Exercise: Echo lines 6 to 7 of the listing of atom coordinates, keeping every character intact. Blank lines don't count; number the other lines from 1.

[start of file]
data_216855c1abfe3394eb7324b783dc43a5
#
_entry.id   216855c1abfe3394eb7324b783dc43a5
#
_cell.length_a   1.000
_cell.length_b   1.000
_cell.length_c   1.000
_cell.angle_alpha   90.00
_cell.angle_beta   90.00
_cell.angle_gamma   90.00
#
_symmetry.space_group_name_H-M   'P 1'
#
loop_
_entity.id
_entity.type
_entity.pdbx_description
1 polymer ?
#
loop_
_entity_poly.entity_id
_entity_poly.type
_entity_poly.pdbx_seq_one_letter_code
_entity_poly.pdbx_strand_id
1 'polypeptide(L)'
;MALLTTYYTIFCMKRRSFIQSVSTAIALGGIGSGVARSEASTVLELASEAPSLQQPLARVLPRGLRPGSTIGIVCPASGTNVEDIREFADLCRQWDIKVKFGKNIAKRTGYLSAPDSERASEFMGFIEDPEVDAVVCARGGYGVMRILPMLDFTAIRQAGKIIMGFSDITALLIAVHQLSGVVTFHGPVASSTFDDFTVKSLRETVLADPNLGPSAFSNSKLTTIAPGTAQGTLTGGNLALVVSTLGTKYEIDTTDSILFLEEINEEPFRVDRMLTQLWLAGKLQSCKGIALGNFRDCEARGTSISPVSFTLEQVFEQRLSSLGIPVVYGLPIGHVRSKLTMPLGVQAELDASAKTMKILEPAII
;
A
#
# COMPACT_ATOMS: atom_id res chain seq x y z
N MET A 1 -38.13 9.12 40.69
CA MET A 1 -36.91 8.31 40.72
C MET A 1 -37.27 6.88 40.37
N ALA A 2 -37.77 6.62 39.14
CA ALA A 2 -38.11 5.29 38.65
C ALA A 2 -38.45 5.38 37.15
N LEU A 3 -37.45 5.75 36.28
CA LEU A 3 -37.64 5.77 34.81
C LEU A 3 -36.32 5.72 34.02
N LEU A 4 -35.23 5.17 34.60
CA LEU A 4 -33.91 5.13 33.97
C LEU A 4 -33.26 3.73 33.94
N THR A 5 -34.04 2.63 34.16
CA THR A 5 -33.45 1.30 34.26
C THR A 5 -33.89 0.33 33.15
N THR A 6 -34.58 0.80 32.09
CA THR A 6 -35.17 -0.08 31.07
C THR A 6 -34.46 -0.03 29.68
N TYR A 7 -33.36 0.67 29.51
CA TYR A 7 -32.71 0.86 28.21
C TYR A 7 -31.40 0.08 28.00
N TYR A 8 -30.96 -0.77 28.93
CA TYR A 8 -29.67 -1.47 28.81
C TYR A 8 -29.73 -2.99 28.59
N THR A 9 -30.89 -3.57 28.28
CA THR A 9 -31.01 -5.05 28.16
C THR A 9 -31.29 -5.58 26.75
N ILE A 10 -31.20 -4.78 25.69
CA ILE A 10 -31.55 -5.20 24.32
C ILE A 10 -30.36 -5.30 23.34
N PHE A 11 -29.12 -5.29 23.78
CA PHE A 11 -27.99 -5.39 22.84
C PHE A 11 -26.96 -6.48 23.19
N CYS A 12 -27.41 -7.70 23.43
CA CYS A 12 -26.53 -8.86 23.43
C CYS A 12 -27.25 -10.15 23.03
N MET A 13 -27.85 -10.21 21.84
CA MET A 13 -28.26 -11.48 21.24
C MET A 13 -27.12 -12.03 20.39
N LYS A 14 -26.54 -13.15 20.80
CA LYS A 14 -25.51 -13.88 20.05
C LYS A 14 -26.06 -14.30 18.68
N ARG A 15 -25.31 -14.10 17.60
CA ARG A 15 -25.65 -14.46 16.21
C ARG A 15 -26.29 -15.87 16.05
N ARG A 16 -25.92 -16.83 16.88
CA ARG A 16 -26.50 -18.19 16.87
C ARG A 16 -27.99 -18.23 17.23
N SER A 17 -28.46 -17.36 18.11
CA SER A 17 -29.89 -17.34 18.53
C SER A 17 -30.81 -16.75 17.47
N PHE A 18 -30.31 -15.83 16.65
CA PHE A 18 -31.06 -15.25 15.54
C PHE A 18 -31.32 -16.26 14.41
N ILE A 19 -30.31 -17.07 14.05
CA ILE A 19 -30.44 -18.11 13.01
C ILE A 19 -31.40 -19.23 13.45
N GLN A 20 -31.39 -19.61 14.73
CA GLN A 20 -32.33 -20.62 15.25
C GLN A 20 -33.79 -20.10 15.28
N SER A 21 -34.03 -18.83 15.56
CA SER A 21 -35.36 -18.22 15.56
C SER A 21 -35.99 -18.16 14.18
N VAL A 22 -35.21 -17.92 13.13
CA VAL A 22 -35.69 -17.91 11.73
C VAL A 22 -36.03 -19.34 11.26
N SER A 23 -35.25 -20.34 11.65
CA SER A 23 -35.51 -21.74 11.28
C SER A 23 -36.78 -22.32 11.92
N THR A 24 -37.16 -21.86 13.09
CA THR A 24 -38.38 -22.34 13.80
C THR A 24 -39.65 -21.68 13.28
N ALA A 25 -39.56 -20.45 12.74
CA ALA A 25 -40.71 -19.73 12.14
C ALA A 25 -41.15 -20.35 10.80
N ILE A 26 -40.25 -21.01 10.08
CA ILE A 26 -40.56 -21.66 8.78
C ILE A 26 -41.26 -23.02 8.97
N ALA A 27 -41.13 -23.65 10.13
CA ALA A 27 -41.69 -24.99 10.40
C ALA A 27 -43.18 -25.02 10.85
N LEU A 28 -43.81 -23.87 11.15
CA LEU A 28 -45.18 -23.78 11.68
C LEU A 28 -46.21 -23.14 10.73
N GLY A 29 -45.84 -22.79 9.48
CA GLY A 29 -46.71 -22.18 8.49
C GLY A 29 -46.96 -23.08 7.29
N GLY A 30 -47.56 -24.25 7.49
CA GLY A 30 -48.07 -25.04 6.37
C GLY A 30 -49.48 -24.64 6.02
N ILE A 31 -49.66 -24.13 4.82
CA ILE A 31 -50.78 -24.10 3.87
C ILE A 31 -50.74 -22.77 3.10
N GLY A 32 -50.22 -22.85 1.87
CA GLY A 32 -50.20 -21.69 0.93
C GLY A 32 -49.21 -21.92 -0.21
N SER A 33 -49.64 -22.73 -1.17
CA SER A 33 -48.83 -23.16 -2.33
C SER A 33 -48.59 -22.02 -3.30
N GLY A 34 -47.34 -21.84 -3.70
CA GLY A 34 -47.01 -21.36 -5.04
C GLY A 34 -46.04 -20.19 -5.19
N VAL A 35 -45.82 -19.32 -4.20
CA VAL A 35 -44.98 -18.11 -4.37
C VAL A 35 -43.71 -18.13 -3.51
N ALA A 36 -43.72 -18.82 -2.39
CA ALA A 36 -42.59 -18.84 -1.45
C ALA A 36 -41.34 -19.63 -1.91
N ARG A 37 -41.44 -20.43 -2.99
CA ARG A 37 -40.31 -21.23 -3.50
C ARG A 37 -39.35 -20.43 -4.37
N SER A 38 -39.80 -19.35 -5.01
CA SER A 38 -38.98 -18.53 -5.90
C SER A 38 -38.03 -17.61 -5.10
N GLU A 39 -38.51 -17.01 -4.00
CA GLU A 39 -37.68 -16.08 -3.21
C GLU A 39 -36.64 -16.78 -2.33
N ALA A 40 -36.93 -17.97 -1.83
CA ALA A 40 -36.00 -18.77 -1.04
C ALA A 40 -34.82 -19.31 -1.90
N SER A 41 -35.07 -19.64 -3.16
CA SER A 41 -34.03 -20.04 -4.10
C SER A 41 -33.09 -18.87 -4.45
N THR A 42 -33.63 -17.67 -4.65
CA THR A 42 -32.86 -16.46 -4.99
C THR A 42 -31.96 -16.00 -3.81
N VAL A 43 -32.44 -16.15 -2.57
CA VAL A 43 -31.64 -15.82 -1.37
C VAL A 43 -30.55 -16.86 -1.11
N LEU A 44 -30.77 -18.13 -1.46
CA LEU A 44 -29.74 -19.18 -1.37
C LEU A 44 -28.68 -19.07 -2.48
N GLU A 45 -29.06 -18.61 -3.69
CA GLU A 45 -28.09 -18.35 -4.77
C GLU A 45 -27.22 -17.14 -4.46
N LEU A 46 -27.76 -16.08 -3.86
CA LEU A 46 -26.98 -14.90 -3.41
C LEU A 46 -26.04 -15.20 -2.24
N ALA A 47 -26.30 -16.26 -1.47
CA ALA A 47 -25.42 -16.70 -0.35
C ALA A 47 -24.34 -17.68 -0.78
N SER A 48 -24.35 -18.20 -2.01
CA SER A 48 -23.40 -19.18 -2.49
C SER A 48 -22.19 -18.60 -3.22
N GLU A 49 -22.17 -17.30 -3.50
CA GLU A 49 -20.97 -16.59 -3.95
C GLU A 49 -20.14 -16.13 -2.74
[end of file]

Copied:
_cell.length_b   1.000
_cell.length_c   1.000